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Monday, December 31, 2007

Putin's Cold War

Writing in the Wall Street Journal the brilliant Leon Aron (pictured) of the American Enterprise Institute delivers an "Iron Curtain" address for the 21st Century:

Last Saturday Gen. Yury Baluyevsky, chief of Russia's General Staff, issued an ominous warning. Were the U.S. to launch a rocket from the missile defense system it plans to deploy in Poland to intercept Iranian rockets, it might accidentally trigger a retaliatory attack by Russian nuclear ballistic missiles.

This was only the most recent of a series of provocative and disturbing messages from Moscow. In fact, at no time since the end of the Soviet Union in 1991 has the direction of Russian policy been as troubling as it is today.

What accounts for this change? And where will it lead?

Let's first discard simplistic clichés. The most common of them postulates that when the post-Soviet, proto-democratic, anti-communist, revolutionary Russia of the 1990s was poor, it was also meek and peaceable and willing to be a friend of the West. Now that the accursed "period of weakness" and "chaos" of the 1990s is behind it, the same explanation goes, Russia has "recovered," is "off its knees," and is "back." Back, that is, to spar and bicker with the West because . . . well, because this is what a prosperous and strong Russia does.

Nonsense. A country's behavior in the world, its choice of truculence or accommodation, is not decided by accountants who calculate what the country can or cannot afford. Rather it is determined by the regime's fears and hopes, and by the leaders' notions of what their countries should strive for.

As Germany and Japan recovered from the devastation of World War II and became many times richer than they were in 1945, they grew more, not less, peaceful. They also devoted puny shares of their national income to the military -- and only after intense debate. Western Europe's equally spectacular economic resurgence has not brought back squabbling, jingoism and militarism -- and neither did South Korea's, after communist aggression and decades of authoritarianism.

In the past seven years, the trajectory of Russian foreign policy under Vladimir Putin mirrored, and changed with, the domestic ideological and political order. It has morphed from the Gorbachev-Yeltsin search for the "path to the common European home" and integration into the world economy, to declaring that the end of the Soviet Union was "the greatest geopolitical catastrophe of the 20th century."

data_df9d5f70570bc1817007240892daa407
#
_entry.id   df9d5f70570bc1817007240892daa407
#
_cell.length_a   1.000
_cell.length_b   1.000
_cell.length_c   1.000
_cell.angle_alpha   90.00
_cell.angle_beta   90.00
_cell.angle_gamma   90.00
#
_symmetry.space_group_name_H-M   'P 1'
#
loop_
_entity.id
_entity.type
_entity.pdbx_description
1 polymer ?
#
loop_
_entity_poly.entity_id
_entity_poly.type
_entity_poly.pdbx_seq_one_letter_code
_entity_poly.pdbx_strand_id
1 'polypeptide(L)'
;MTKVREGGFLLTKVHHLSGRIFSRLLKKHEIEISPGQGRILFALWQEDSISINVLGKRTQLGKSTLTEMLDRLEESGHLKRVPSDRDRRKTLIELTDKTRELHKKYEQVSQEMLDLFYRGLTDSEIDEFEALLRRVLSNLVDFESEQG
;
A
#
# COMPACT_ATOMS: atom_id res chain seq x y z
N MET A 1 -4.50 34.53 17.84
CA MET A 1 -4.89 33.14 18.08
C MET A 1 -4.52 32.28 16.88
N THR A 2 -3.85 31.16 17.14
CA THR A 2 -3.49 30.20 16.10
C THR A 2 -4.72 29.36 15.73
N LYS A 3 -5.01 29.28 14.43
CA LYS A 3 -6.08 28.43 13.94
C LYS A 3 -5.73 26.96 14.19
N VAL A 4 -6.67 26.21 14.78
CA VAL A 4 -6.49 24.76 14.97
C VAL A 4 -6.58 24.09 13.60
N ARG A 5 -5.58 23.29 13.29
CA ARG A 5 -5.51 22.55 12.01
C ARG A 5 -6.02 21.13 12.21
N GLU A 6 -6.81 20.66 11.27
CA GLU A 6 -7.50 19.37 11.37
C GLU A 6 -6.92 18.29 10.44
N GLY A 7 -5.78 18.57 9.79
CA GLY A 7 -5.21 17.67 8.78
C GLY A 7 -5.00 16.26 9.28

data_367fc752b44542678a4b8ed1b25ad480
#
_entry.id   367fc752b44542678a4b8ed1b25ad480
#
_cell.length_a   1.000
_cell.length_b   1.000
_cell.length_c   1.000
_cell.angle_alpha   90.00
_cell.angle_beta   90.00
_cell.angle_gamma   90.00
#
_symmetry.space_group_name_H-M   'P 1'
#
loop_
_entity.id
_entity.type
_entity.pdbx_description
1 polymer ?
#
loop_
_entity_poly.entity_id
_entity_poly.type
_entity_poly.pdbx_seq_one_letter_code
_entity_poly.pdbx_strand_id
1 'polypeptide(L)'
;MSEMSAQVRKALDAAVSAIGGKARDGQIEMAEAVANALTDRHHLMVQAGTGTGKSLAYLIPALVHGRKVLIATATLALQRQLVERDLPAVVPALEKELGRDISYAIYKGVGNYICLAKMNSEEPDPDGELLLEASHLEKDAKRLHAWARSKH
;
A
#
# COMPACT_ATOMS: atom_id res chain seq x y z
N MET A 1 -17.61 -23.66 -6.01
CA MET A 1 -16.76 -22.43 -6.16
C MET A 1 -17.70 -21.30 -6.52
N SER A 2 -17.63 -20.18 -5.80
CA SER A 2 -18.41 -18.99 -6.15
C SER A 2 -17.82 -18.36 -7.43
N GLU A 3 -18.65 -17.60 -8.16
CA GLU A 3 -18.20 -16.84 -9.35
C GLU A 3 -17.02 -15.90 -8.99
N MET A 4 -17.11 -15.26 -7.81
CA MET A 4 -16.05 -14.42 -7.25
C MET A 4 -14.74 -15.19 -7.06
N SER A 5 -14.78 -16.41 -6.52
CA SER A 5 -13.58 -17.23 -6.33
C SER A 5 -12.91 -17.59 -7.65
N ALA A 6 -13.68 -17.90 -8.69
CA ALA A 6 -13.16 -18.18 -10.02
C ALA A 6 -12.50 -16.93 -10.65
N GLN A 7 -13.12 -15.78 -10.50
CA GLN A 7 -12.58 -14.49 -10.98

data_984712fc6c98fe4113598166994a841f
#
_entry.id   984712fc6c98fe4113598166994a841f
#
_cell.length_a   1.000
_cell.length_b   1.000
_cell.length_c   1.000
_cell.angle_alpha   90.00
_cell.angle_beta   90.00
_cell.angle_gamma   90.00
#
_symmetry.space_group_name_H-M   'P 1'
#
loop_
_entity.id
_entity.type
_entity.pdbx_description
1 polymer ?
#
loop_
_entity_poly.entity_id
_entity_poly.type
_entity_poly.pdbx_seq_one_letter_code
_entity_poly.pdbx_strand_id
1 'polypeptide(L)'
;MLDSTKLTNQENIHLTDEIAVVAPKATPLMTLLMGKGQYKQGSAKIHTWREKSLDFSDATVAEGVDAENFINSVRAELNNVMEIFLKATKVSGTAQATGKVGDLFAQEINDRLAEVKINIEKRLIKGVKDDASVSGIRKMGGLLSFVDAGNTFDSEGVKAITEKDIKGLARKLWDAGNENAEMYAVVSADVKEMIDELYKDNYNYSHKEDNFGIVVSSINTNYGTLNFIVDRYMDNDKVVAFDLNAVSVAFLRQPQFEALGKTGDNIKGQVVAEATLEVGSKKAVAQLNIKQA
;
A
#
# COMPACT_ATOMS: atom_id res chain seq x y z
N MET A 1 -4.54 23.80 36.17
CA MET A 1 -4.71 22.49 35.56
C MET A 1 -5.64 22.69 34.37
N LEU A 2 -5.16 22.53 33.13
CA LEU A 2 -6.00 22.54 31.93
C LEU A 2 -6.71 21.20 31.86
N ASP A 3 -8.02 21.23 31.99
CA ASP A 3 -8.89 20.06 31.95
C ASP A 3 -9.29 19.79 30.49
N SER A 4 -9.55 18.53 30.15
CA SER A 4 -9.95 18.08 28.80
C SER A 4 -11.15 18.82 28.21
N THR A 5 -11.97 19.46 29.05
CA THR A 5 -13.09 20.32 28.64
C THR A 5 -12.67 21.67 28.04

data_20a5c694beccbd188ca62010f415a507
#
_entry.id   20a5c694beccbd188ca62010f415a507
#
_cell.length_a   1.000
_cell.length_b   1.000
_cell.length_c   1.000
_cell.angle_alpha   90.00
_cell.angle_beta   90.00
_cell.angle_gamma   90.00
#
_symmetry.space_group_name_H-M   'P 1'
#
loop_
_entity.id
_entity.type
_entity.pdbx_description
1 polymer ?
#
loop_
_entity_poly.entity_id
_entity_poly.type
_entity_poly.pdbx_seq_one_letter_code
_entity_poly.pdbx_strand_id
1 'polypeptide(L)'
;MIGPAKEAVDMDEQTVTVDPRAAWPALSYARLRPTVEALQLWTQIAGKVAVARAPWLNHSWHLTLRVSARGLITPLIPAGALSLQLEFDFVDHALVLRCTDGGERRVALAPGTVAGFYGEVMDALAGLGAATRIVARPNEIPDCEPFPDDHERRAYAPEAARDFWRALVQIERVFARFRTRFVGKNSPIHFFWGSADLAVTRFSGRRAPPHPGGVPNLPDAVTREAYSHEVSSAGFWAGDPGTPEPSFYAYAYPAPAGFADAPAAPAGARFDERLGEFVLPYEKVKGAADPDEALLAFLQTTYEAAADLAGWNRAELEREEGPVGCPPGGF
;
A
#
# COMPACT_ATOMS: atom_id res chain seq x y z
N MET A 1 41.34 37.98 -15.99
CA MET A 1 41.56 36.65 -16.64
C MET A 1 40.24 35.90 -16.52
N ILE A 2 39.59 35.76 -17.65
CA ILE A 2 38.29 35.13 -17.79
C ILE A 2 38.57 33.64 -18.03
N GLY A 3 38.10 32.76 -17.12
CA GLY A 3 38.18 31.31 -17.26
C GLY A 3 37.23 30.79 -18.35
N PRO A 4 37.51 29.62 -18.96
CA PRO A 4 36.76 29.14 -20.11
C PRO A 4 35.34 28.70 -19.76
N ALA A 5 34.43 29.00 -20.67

Soon the Kremlin's paid and unpaid propagandists were extolling "sovereign democracy" -- a still rather "soft" authoritarianism, increasingly with nationalistic and isolationist overtones. Such exegeses, an independent Russian analyst noted, "would have been labeled as fascist, chauvinistic, anti-democratic or anti-Western during Yeltsin's term. Now such texts have become mainstream."

As the Kremlin's pronouncements grew darker and more fanciful -- including warnings that foreign evildoers are plotting to break up Russia -- Moscow's foreign policy, too, evolved: first to a cynical and omnivorous pragmatism, and then an assertive and pointedly anti-Western, especially anti-American, posture.

The formerly diverse bilateral U.S.-Russian agenda -- energy security, nuclear nonproliferation, the global war on terrorism, the containment of a resurgent, authoritarian China, Russia's integration in the global economy -- has been systematically whittled down by Moscow to where it was in the Soviet days and where the Kremlin now wants it: arms control. Suddenly pulled out of mothballs and imbued with the gravest concern for Russia's safety are all manner of the Cold War detritus.

Some of Moscow's concerns (for instance, NATO deployments increasingly close to Russia's borders) are legitimate. But the alarmist and uncompromising rhetoric, and the mode of its delivery -- shrill, public and from the very top of the Russian power structure -- have been utterly disproportionate to the rather trivial and easily resolved military essence of the issues.